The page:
The Tzolkin consisted of 13 months each 20 days long, and the Haab of 18 months each 20 days long, and five rest days, thus making 365 days. The date was written using both rounds. For example, "6 lk 10 Camber" might be the same as if we wrote "20 June 30 Gemini." (Haab - Calendar round / 20 June, and Tzolkin - Sacred round / 30 Gemini.) As both thesewheels turned so passed the Mayan years. Every 52 years the cycle began again. It was on one of these auspicious years that Cortez landed, thus giving credence to his god image.
Archeologists - claim that the Maya began counting time as of August 31, 3114 B.C. This is called the zero year and is likened to January 1, AD. All dates in the Long Count begin there, so the date of the beginning of this time cycle is written 13-0-0-0-0. That means 13 cycles of 400 years will have passed before the next cycle begins, which is December 27, 2012. The new cycle will begin as 1-0-0-0-0.
A day was called a "kin", and still is today. A 20 day month was a "uinal", one solar year was a "tun", 20 tuns a "katun", and 20 katuns were a "baktun", 13 of which take us back to the August 13, 3114 B.C. date.Another notable date is 9-9-2-4-8 or July 29, 615 AD when the great King of Palenque, Lord Pakal ascended to the throne.These dates are carved in stone throughout the Mayan territory, and the numbers can be seen by anyone. Using a vestigial system (they counted all the fingers and toes) and only three characters (we use ten) the Maya could string together very large numbers, these were read from the bottom up. So Pakal ascended on 9-9-2-4-8, that would read:
The Maya also understood the concept of zero, an wrote it like a shell.
These numbers, if we begin at August 13, 3114 BC, will give us a date in the
7th century that corresponds to the date Pakal took the throne in Palenque.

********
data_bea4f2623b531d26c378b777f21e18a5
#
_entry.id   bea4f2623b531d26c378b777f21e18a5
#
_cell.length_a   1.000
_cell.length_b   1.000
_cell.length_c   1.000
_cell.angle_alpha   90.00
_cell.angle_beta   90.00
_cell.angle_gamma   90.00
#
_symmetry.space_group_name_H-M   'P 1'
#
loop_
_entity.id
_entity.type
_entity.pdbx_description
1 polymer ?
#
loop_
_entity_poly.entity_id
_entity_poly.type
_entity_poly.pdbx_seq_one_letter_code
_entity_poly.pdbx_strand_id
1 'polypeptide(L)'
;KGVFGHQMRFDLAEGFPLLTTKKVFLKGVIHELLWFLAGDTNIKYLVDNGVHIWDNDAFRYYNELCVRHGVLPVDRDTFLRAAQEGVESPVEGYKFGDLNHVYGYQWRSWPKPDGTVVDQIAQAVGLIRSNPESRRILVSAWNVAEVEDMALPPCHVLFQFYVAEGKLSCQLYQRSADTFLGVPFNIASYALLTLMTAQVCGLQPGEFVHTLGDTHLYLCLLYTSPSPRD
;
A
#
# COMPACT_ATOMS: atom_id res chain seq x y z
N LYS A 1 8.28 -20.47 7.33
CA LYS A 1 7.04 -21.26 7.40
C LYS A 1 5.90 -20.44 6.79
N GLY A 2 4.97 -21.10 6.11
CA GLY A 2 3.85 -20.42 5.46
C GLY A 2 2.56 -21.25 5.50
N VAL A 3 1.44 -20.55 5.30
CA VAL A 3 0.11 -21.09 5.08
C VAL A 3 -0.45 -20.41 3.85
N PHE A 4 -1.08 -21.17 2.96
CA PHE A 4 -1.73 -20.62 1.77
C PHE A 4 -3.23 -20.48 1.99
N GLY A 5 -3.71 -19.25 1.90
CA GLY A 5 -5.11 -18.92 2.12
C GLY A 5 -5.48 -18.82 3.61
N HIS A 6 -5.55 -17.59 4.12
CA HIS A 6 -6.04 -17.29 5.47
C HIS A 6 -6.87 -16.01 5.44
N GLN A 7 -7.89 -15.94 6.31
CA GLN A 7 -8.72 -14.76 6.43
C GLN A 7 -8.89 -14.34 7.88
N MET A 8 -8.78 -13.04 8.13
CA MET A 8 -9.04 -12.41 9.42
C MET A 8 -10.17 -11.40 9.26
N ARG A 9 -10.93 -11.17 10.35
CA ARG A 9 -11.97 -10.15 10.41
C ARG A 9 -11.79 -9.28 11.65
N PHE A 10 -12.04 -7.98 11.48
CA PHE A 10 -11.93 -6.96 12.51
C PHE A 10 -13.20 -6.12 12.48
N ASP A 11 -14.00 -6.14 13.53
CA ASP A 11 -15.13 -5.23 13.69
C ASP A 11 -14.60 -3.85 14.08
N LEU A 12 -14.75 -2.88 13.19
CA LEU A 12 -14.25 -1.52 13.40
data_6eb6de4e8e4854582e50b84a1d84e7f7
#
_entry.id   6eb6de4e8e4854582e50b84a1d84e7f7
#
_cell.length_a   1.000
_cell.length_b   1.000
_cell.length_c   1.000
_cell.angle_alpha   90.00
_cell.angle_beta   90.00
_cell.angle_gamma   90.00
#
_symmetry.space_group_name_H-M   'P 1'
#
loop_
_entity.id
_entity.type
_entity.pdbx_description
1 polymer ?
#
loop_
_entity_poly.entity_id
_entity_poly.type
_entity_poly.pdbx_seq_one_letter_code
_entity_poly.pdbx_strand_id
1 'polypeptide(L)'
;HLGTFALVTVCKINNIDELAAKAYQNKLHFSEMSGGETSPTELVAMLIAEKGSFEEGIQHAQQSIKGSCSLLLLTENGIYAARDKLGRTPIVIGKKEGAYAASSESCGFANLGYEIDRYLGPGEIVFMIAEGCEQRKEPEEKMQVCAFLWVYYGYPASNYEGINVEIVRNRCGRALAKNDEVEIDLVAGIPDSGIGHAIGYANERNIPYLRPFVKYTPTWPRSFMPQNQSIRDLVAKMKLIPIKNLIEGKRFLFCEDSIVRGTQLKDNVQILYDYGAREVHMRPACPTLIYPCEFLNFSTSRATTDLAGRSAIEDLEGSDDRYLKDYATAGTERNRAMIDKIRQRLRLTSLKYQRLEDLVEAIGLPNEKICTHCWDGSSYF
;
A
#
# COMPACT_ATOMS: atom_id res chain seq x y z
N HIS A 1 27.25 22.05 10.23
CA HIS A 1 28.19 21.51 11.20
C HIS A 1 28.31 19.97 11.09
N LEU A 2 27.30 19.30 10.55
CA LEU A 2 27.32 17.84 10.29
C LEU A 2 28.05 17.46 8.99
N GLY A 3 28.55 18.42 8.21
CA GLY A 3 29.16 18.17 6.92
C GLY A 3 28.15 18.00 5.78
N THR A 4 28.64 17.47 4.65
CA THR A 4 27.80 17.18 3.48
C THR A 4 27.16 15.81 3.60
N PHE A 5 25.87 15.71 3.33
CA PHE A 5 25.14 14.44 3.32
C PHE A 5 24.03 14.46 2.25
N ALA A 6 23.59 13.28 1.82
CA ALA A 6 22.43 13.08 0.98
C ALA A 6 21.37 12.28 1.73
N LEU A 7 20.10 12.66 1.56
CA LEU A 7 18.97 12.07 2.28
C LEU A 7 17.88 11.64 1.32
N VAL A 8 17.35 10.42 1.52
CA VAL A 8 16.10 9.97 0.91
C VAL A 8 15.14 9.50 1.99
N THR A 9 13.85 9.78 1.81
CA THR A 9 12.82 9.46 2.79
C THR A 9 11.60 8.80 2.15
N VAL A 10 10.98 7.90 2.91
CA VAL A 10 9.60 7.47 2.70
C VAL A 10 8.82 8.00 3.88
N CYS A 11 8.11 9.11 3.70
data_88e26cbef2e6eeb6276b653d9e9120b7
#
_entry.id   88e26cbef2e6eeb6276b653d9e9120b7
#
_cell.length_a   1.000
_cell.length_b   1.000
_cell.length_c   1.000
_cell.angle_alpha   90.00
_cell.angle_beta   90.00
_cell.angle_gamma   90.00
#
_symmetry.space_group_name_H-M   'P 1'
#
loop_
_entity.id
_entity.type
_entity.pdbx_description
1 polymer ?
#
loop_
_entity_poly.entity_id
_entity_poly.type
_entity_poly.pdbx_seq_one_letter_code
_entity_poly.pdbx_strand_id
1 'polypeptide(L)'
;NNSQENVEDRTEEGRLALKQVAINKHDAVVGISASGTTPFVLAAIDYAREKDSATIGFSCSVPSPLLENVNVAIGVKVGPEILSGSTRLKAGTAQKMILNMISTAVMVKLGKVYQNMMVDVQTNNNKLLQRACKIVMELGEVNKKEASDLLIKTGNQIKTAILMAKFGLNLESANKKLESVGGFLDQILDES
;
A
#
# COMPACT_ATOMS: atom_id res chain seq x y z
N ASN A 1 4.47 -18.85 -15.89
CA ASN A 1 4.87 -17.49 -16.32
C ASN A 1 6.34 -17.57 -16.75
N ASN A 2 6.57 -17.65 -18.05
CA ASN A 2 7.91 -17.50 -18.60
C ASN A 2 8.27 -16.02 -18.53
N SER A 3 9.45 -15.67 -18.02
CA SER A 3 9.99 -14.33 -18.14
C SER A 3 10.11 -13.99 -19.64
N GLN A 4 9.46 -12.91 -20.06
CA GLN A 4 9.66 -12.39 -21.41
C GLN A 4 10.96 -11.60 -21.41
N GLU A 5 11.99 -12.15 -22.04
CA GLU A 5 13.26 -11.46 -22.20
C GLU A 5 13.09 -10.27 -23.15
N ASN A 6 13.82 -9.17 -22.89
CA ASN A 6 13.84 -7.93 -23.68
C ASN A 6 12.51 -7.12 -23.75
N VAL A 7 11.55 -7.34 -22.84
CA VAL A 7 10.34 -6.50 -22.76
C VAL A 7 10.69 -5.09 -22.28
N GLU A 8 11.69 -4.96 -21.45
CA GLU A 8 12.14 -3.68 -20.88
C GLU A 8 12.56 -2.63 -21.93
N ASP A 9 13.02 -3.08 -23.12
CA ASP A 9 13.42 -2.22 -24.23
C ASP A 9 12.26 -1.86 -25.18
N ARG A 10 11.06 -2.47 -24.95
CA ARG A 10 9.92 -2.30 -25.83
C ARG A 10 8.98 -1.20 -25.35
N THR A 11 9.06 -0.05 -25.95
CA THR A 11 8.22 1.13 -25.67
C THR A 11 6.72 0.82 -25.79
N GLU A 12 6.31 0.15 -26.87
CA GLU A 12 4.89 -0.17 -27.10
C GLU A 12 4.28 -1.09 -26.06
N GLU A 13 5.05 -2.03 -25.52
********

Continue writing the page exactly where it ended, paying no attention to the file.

9 baktuns - 3600 years
9 katuns - 180 years 2 t
January 1, 2000 would be written 12-19-6-1-0 in the Long Count. The Sacred Round would be 9 Ahau and the Haab designation would be 8 Kankin. Thus the Calendar Round would be 9 Ahau 8 Kankin. For the Maya there was a time for everything and every thing had it's place in time. The priest used this to their advantage; due to their abilities to interpret the heavens and calendar,they could control the daily activities of the populace. Knowing when to plant, when to harvest, the rainy and dry seasons, etc. gave them total power and control. Their comprehension of time, seasons, and cycles was immense.
Maya priests observed the positions of the sun, moon, and stars. They made tables predicting eclipses and the orbit of the planet Venus.
The priests also used mathematics and astronomy to develop two kinds of calendars. One was a sacred almanac of 260 days. Each day was named with one of 20 day names and a number from 1 to 13. Each of the 20 day names had a god or goddess associated with it.
The priests predicted good or bad luck by studying the combinations of gods or goddesses and numbers. The Maya also had a calendar of 365 days, based on the orbit of the earth around the sun. These days were divided into 18 months of 20 days each, plus 5 days at the end of the year.
The Maya considered these last 5 days of the year to be extremely unlucky. During that period they fasted, made many sacrifices, and avoided unnecessary work.
The Maya Indians of southern Mexico and Central America used mathematics and astronomical observations to formulate two kinds of calendars--a sacred almanac of 260 days and a solar calendar of 365 days.